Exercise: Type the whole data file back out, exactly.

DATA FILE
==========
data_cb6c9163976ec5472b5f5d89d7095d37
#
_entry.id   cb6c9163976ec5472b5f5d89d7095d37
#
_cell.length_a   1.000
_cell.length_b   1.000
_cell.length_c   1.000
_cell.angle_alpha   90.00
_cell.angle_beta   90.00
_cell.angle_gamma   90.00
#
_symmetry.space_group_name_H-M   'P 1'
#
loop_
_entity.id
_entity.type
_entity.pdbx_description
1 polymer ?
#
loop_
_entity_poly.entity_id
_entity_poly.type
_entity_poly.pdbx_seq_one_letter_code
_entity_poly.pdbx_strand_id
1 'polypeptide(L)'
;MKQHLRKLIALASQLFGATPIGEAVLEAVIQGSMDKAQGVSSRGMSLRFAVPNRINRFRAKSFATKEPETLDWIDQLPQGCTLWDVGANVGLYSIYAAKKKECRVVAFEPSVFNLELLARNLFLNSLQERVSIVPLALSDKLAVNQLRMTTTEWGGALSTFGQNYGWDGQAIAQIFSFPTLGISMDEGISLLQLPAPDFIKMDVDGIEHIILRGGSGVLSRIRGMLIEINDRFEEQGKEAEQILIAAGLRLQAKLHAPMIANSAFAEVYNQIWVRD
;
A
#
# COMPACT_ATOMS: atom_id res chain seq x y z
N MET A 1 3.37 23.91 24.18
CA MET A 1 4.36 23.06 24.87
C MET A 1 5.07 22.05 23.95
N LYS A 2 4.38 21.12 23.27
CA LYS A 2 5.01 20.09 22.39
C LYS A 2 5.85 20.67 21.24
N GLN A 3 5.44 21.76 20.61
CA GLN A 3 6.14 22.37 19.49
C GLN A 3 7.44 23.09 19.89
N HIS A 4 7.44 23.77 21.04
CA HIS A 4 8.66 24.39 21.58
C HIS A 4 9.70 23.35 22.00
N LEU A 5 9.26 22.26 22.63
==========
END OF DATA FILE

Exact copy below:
data_cb6c9163976ec5472b5f5d89d7095d37
#
_entry.id   cb6c9163976ec5472b5f5d89d7095d37
#
_cell.length_a   1.000
_cell.length_b   1.000
_cell.length_c   1.000
_cell.angle_alpha   90.00
_cell.angle_beta   90.00
_cell.angle_gamma   90.00
#
_symmetry.space_group_name_H-M   'P 1'
#
loop_
_entity.id
_entity.type
_entity.pdbx_description
1 polymer ?
#
loop_
_entity_poly.entity_id
_entity_poly.type
_entity_poly.pdbx_seq_one_letter_code
_entity_poly.pdbx_strand_id
1 'polypeptide(L)'
;MKQHLRKLIALASQLFGATPIGEAVLEAVIQGSMDKAQGVSSRGMSLRFAVPNRINRFRAKSFATKEPETLDWIDQLPQGCTLWDVGANVGLYSIYAAKKKECRVVAFEPSVFNLELLARNLFLNSLQERVSIVPLALSDKLAVNQLRMTTTEWGGALSTFGQNYGWDGQAIAQIFSFPTLGISMDEGISLLQLPAPDFIKMDVDGIEHIILRGGSGVLSRIRGMLIEINDRFEEQGKEAEQILIAAGLRLQAKLHAPMIANSAFAEVYNQIWVRD
;
A
#
# COMPACT_ATOMS: atom_id res chain seq x y z
N MET A 1 3.37 23.91 24.18
CA MET A 1 4.36 23.06 24.87
C MET A 1 5.07 22.05 23.95
N LYS A 2 4.38 21.12 23.27
CA LYS A 2 5.01 20.09 22.39
C LYS A 2 5.85 20.67 21.24
N GLN A 3 5.44 21.76 20.61
CA GLN A 3 6.14 22.37 19.49
C GLN A 3 7.44 23.09 19.89
N HIS A 4 7.44 23.77 21.04
CA HIS A 4 8.66 24.39 21.58
C HIS A 4 9.70 23.35 22.00
N LEU A 5 9.26 22.26 22.63